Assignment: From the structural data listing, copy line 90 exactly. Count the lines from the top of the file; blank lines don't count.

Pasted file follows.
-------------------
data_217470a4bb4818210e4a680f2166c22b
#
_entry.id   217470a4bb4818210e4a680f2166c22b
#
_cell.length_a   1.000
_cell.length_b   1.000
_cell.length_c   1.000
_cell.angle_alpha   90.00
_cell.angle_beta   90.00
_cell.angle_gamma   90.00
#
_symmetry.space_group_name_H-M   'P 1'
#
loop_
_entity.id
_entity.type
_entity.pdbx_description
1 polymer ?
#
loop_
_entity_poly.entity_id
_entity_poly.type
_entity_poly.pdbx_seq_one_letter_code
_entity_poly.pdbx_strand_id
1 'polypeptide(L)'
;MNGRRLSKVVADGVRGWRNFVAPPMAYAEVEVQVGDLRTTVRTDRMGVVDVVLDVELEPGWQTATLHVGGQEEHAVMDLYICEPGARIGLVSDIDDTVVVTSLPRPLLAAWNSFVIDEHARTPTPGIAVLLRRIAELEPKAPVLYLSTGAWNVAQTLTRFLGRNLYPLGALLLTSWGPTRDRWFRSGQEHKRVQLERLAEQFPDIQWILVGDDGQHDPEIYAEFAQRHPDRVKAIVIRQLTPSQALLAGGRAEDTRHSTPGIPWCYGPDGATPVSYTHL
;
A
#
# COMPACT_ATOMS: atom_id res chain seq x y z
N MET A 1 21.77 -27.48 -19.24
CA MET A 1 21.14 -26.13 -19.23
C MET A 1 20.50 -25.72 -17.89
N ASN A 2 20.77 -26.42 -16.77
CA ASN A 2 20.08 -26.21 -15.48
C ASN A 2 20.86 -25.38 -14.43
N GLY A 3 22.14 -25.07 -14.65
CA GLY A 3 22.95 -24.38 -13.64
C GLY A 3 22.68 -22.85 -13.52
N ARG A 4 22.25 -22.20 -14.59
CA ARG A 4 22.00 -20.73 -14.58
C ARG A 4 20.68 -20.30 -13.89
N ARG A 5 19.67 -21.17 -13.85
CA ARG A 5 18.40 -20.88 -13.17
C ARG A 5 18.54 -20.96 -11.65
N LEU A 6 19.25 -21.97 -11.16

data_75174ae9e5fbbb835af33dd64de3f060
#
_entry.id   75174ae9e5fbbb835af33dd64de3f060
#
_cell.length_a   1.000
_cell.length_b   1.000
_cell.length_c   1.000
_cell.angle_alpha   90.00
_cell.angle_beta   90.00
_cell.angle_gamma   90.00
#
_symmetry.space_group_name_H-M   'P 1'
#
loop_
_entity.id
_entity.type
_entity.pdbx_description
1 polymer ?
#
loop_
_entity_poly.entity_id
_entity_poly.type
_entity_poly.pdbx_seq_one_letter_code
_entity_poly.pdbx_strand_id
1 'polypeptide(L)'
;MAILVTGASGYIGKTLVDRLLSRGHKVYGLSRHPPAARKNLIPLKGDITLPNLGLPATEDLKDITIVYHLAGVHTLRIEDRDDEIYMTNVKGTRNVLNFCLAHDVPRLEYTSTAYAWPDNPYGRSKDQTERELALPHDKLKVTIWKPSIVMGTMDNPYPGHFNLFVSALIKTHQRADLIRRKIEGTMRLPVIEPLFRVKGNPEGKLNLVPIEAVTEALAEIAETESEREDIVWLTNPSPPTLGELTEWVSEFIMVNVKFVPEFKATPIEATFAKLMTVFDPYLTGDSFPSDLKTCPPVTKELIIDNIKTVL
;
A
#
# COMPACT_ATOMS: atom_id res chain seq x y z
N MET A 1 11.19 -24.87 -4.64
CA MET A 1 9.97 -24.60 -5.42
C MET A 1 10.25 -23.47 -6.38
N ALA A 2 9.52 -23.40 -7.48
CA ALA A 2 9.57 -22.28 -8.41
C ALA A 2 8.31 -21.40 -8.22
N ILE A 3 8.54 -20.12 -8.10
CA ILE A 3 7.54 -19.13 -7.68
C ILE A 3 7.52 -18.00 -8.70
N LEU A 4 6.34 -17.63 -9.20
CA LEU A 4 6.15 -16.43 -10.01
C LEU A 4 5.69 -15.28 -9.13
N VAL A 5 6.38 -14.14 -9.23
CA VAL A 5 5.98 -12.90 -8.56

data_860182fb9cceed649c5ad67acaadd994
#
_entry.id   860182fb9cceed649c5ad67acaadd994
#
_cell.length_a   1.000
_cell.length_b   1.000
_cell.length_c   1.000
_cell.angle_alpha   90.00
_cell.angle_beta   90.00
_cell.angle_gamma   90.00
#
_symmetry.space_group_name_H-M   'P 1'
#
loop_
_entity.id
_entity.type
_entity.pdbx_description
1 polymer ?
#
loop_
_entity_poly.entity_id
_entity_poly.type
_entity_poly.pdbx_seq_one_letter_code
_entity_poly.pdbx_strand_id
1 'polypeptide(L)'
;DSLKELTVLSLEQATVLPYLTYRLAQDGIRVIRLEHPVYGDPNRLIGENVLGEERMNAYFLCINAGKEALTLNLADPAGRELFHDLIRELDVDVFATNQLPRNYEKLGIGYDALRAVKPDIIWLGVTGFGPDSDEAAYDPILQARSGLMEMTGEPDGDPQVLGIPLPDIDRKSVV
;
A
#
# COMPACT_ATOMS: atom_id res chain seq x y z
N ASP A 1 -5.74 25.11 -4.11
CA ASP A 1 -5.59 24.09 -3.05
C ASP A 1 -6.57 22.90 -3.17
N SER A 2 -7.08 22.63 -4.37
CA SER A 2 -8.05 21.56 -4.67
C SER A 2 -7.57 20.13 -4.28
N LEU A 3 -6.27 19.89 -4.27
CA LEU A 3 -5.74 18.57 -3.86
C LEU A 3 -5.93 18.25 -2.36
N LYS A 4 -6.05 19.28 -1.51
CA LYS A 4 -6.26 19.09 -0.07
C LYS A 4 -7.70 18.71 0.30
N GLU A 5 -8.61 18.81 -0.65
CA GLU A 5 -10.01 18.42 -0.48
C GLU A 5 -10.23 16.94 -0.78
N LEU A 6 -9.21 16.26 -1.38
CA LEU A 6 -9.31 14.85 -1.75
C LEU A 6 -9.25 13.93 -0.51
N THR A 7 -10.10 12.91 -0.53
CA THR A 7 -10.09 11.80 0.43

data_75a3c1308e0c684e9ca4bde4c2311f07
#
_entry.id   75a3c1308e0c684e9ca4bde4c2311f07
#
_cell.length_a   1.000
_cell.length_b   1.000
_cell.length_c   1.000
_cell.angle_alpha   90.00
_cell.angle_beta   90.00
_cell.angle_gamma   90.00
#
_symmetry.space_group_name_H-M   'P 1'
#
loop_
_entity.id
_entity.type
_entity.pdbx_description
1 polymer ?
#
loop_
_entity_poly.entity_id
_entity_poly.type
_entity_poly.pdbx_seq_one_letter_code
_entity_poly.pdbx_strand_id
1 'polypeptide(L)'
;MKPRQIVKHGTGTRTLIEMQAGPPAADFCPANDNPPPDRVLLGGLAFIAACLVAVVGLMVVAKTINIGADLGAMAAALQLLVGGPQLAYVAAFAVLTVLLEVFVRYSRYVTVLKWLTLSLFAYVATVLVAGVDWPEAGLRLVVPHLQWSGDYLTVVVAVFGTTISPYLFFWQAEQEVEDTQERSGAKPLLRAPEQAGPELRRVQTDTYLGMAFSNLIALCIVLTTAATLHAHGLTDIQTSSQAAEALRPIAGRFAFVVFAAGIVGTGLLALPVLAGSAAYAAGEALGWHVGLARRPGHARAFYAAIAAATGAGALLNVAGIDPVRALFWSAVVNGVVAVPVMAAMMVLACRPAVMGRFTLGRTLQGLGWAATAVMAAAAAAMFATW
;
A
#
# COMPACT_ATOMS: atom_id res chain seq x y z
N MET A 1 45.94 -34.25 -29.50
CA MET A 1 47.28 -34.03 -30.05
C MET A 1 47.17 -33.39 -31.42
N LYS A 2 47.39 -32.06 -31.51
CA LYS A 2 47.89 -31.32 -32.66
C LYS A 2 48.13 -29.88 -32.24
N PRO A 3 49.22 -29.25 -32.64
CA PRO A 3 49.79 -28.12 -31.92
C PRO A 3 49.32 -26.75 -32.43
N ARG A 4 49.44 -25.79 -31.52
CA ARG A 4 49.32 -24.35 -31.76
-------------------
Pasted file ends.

CA VAL A 5 5.98 -12.90 -8.56